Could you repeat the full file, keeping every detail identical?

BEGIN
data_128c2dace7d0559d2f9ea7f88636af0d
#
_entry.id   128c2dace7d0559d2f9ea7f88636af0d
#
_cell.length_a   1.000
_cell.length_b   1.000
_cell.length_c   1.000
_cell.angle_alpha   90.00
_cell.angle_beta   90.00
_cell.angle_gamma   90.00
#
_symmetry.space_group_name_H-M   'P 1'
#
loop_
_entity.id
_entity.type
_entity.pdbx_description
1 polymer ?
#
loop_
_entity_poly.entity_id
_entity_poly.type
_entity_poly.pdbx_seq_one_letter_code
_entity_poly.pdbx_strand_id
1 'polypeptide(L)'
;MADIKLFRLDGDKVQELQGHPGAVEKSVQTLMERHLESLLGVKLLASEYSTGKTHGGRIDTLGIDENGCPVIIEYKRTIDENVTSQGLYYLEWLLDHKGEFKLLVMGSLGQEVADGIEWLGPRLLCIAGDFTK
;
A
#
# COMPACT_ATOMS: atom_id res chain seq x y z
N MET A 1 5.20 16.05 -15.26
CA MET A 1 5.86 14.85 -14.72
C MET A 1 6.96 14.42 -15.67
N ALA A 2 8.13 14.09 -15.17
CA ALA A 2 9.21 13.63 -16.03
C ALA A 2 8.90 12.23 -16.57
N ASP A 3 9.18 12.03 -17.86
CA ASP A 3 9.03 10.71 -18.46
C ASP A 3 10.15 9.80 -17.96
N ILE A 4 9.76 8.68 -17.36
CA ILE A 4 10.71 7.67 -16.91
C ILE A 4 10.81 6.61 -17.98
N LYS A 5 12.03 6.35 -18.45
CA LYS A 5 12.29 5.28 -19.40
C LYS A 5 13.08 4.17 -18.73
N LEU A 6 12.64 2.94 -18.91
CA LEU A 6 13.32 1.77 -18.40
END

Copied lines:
data_128c2dace7d0559d2f9ea7f88636af0d
#
_entry.id   128c2dace7d0559d2f9ea7f88636af0d
#
_cell.length_a   1.000
_cell.length_b   1.000
_cell.length_c   1.000
_cell.angle_alpha   90.00
_cell.angle_beta   90.00
_cell.angle_gamma   90.00
#
_symmetry.space_group_name_H-M   'P 1'
#
loop_
_entity.id
_entity.type
_entity.pdbx_description
1 polymer ?
#
loop_
_entity_poly.entity_id
_entity_poly.type
_entity_poly.pdbx_seq_one_letter_code
_entity_poly.pdbx_strand_id
1 'polypeptide(L)'
;MADIKLFRLDGDKVQELQGHPGAVEKSVQTLMERHLESLLGVKLLASEYSTGKTHGGRIDTLGIDENGCPVIIEYKRTIDENVTSQGLYYLEWLLDHKGEFKLLVMGSLGQEVADGIEWLGPRLLCIAGDFTK
;
A
#
# COMPACT_ATOMS: atom_id res chain seq x y z
N MET A 1 5.20 16.05 -15.26
CA MET A 1 5.86 14.85 -14.72
C MET A 1 6.96 14.42 -15.67
N ALA A 2 8.13 14.09 -15.17
CA ALA A 2 9.21 13.63 -16.03
C ALA A 2 8.90 12.23 -16.57
N ASP A 3 9.18 12.03 -17.86
CA ASP A 3 9.03 10.71 -18.46
C ASP A 3 10.15 9.80 -17.96
N ILE A 4 9.76 8.68 -17.36
CA ILE A 4 10.71 7.67 -16.91
C ILE A 4 10.81 6.61 -17.98
N LYS A 5 12.03 6.35 -18.45
CA LYS A 5 12.29 5.28 -19.40
C LYS A 5 13.08 4.17 -18.73
N LEU A 6 12.64 2.94 -18.91
CA LEU A 6 13.32 1.77 -18.40